Natacha Roussel

From 23 to 24 May, femhack organized an international hackathon in the loving memory of Sabeen Mahmud, getting together amongst a large number of feminist hackerspaces locally and around the world.

Sabeen Mahmud was a Pakistani activist fighting for human rights in Pakistan. She was the co-founder and director of the second floor (T2F), a cafe in Karachi. She also had been the president of Karachi’s branch of deTiE (The Indus Entrepreneurs), a not-for-profit organisation dedicated to promoting entrepreneurial spirit. On 24 April 2014, she was shot down by unidentified gunmen while coming back from the seminar she had just hosted at T2F, examining issues and triggering awareness about people who had disappeared in Baluchistan, a province of northern Pakistan.

A year after her death, we had the desire to express our solidarity online and off-line, as a network of feminist spaces for resistance, being transnationals and postcolonialists. Furthermore, this event allowed us to more clearly define our network of solidarity. We do have a shared discourse, and we also work to appropriate technological space to the benefit of our communities. We feel we are engaged in a larger process that fundamentally nurtures our small community-based structures. Most of us consider we are in a sphere of action that overcomes the deconstruction process needed to get out of a proprietary way of life. We put forward alternative ways of life and solidarity networks. Our next concern is to secure our existing structures: this is not an easy process, as fragility is also a definitive asset allowing for sensitivity and understanding. However, while numerous, our structures lack the sufficient visibility that would allow better protection, and consequently it keeps being difficult to identify everyone.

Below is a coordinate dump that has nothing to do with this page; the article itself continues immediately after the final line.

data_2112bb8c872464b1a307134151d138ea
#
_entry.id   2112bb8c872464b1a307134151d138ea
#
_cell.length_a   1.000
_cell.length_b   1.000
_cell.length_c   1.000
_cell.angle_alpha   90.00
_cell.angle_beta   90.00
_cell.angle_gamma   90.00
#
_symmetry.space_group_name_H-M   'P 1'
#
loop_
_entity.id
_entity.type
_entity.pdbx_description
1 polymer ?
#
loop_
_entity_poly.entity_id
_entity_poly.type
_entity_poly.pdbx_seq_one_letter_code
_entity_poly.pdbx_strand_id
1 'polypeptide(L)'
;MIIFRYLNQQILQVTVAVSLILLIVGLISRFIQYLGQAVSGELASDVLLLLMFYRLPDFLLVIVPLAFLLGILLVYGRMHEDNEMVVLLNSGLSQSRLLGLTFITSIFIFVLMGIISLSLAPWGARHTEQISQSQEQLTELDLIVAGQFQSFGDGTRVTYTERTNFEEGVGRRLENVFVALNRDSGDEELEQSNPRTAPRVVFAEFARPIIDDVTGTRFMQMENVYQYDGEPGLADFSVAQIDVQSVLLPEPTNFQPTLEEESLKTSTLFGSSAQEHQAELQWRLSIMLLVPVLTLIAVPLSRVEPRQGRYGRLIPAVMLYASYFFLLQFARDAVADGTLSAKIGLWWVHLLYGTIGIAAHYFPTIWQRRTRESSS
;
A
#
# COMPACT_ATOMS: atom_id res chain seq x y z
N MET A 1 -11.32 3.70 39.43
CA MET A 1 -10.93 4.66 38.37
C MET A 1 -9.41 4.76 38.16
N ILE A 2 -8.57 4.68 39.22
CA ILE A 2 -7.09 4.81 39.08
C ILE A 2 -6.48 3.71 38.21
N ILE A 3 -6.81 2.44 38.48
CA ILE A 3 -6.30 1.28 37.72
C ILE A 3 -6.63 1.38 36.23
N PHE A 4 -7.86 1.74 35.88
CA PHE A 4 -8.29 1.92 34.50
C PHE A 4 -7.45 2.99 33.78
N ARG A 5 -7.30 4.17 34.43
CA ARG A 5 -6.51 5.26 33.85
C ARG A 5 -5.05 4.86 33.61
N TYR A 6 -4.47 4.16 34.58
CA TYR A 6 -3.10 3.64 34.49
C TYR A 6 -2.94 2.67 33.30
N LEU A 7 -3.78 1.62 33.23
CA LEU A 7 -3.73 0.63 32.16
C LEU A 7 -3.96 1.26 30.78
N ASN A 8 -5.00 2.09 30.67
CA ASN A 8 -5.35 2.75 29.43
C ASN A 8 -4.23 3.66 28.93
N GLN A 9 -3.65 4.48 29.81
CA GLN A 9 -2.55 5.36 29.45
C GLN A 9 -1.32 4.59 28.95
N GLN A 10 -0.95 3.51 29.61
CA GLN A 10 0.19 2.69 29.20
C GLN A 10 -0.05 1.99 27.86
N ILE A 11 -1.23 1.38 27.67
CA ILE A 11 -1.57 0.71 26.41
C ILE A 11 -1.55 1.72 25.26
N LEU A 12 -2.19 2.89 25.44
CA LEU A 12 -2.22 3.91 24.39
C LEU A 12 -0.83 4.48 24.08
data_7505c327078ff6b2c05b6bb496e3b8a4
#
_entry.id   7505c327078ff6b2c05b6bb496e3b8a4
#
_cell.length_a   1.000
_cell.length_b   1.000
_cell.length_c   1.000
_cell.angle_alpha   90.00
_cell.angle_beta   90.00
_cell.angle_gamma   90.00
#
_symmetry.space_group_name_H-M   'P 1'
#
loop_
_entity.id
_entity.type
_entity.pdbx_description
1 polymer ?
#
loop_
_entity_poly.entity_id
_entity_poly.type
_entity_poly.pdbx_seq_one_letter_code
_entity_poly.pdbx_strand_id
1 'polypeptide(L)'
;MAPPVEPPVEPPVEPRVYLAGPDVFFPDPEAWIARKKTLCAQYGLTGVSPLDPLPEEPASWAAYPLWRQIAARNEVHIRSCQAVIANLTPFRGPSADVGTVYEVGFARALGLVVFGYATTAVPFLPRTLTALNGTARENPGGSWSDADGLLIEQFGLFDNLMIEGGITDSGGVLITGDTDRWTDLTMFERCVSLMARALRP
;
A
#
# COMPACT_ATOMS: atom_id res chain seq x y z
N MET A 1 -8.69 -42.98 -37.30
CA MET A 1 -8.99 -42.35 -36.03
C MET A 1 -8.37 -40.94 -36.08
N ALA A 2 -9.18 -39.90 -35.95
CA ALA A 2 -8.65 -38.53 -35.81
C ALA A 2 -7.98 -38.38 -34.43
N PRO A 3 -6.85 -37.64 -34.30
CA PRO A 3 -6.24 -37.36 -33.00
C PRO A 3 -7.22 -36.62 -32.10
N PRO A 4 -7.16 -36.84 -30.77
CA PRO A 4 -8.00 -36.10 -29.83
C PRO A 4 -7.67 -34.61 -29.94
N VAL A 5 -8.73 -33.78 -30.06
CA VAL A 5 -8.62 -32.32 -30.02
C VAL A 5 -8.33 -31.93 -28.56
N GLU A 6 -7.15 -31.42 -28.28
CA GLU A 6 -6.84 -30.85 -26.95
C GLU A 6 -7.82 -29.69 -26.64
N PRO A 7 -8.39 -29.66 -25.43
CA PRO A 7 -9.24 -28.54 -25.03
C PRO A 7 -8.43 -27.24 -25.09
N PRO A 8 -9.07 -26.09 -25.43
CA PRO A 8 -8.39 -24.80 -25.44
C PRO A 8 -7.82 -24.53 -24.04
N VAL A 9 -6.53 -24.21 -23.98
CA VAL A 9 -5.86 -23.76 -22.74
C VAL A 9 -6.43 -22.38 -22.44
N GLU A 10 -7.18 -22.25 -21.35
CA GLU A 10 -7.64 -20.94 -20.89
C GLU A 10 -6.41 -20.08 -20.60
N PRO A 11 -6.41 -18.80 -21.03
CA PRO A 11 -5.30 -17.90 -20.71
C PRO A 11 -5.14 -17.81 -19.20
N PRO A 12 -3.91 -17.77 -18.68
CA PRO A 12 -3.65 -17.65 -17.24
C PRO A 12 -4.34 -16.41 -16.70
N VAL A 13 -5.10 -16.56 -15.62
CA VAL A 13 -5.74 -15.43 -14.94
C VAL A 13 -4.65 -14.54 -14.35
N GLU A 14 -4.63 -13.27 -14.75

This day was the occasion of an encounter that has enabled us to identify one another better: since then; we continue to exchange messages on a dedicated mailing list that helps us to know each other better. However, it still is very difficult to completely identify each other in the varied materiality of our different commitments. Since that day, the more than 30 structures in which we are participating have developed a series of approaches to the issues, going from Wikipedia editathons to augment feminist content on Wikipedia, to Women in Surveillance meetups, citizen-sensing endeavors, or small exchange and programming groups. However, despite the persistent relations that we are creating and the commonality of our interests and attitudes, it remains a complex challenge to understand and assess the personality of each of us in an always-transient state of being, as people are involved in projects with different levels of risks.

All continents were represented during that event, but the most numerous were situated in Latin America, maybe because of the beauty of a language practice that has invented a written transgender form; for example: “somos guapxs“ is the transgender form of “we are beautiful.”

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